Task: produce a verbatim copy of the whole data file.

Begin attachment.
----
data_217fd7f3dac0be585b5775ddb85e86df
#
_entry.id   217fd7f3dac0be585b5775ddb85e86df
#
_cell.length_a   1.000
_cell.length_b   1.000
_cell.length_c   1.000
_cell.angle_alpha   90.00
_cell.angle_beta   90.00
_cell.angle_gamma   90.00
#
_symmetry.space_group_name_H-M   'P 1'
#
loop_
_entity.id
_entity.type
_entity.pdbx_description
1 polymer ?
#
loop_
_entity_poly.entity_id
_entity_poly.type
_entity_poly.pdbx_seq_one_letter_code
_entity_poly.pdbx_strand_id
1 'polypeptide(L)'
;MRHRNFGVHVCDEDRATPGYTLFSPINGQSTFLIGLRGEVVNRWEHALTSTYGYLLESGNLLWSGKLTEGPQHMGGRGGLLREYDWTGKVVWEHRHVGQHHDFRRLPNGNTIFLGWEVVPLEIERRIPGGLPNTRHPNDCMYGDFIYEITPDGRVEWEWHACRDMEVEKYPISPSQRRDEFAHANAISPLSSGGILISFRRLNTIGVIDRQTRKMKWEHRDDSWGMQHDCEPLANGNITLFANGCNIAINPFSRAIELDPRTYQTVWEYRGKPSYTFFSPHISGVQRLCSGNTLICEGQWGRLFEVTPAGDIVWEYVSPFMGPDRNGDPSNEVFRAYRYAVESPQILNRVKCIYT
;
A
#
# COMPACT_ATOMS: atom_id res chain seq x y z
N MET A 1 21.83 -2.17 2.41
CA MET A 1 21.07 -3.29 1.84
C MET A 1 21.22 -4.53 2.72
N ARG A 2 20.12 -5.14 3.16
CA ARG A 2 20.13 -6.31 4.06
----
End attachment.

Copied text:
data_217fd7f3dac0be585b5775ddb85e86df
#
_entry.id   217fd7f3dac0be585b5775ddb85e86df
#
_cell.length_a   1.000
_cell.length_b   1.000
_cell.length_c   1.000
_cell.angle_alpha   90.00
_cell.angle_beta   90.00
_cell.angle_gamma   90.00
#
_symmetry.space_group_name_H-M   'P 1'
#
loop_
_entity.id
_entity.type
_entity.pdbx_description
1 polymer ?
#
loop_
_entity_poly.entity_id
_entity_poly.type
_entity_poly.pdbx_seq_one_letter_code
_entity_poly.pdbx_strand_id
1 'polypeptide(L)'
;MRHRNFGVHVCDEDRATPGYTLFSPINGQSTFLIGLRGEVVNRWEHALTSTYGYLLESGNLLWSGKLTEGPQHMGGRGGLLREYDWTGKVVWEHRHVGQHHDFRRLPNGNTIFLGWEVVPLEIERRIPGGLPNTRHPNDCMYGDFIYEITPDGRVEWEWHACRDMEVEKYPISPSQRRDEFAHANAISPLSSGGILISFRRLNTIGVIDRQTRKMKWEHRDDSWGMQHDCEPLANGNITLFANGCNIAINPFSRAIELDPRTYQTVWEYRGKPSYTFFSPHISGVQRLCSGNTLICEGQWGRLFEVTPAGDIVWEYVSPFMGPDRNGDPSNEVFRAYRYAVESPQILNRVKCIYT
;
A
#
# COMPACT_ATOMS: atom_id res chain seq x y z
N MET A 1 21.83 -2.17 2.41
CA MET A 1 21.07 -3.29 1.84
C MET A 1 21.22 -4.53 2.72
N ARG A 2 20.12 -5.14 3.16
CA ARG A 2 20.13 -6.31 4.06